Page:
One of Britain’s top cyclists, who is expected to be in the running for a gold medal at the Olympic Games this year, has called on the government to instigate a change in the law to remedy what appears to be increasing cycle accident rates on British roads.
Earlier this year the road accident statistics indicated that the number of serious injuries and deaths from traffic accidents involving cars had decreased slightly compared to last year, but the figures for cyclists had increased by 8%. At the time it was a little uncertain whether the figures reflected poorer attitudes towards cyclists on British roads or that there were simply more cyclists on the roads for a variety of reasons.
Whatever the reason, cycle safety campaigners have contrasted the worsening accident situation in Britain with many other European countries, where cyclist safety seems to be taken more seriously and injuries have decreased.
The cyclist who has made the call for changes in the law, Mark Cavendish, said that in several European countries any driver of a vehicle which is involved in a collision with a bicyclist is presumed to be to blame unless they can definitely prove that the cyclist was at fault.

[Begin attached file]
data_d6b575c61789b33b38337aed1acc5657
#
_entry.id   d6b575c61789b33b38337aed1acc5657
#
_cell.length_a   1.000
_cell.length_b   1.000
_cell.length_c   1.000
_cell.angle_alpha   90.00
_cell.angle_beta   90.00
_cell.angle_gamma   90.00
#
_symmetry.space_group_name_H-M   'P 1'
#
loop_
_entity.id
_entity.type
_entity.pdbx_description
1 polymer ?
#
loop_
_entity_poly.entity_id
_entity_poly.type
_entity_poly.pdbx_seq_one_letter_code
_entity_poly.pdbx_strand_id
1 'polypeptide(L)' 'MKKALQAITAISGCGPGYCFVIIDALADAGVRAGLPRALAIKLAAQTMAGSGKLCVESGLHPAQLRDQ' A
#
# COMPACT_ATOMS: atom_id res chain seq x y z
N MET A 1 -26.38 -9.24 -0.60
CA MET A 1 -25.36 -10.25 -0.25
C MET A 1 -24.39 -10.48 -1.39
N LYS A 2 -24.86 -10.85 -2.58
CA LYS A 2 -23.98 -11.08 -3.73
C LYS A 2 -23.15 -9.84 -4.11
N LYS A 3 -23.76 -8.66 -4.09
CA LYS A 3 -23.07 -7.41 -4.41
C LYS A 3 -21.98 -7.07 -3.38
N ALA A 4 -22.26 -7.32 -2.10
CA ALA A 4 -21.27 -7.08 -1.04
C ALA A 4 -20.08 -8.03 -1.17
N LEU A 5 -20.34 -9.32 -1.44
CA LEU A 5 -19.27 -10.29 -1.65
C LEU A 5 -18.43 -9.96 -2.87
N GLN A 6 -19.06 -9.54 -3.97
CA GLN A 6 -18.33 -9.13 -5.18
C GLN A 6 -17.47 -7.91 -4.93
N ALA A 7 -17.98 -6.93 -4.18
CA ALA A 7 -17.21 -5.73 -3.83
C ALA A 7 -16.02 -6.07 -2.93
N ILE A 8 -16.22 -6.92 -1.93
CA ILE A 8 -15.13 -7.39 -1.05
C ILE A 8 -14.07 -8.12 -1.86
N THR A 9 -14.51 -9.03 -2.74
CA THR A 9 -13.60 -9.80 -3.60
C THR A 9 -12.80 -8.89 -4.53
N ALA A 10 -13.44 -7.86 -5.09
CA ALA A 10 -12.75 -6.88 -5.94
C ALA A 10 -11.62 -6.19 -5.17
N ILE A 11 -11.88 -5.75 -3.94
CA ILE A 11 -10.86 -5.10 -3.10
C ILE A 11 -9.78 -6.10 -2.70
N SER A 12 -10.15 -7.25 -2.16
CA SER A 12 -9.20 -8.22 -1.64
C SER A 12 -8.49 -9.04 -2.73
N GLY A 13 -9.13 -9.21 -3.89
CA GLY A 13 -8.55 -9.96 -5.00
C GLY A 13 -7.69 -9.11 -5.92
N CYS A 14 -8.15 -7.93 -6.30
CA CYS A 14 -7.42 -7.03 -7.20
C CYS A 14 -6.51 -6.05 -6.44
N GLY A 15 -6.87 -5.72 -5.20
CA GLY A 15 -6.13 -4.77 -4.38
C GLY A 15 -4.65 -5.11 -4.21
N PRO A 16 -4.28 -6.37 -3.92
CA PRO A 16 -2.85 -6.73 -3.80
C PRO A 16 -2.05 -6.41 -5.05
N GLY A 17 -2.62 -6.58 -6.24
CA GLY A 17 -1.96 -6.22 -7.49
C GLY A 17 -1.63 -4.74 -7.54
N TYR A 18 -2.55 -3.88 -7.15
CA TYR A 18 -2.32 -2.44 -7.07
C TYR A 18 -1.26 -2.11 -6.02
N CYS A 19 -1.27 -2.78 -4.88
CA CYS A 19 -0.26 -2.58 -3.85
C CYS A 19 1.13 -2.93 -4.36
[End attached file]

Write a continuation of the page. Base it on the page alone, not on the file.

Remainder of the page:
In Britain, by contrast, any cyclist who is injured and is attempting to claim compensation for injuries, must prove that the vehicle was at fault for the claim to have any chance of success.
In Sweden, part of the vehicle insurance premium is allocated to liability for compensation claims in the event of a collision between a cyclist and the vehicle.
Mr Cavendish says that the situation in Britain is one where driver attitude towards cyclists and their presence is in a process of evolution and at the moment lags behind consciousness in many parts of Western Europe. He says that it is the changes in the law in those countries which has led to a change in the way in which drivers have changed their behaviour towards cyclists who share the public roads with them. The fact that they could be heavily penalised in the event of a collision made them give more respect to cyclists.
Mr Cavendish said that he didn’t think that British drivers had a particularly negative attitude towards cyclists; it was just that they did not think carefully enough about the possibility of an accident taking place. He admitted that he was often quite scared cycling on British roads.
Mr Cavendish’s remarks look as if they are going to fall on deaf ears with the Road Safety Minister, at least for now. Mike Penning, the Minister in question, said that he saw no reason for changing the law as this would unfairly penalise car drivers.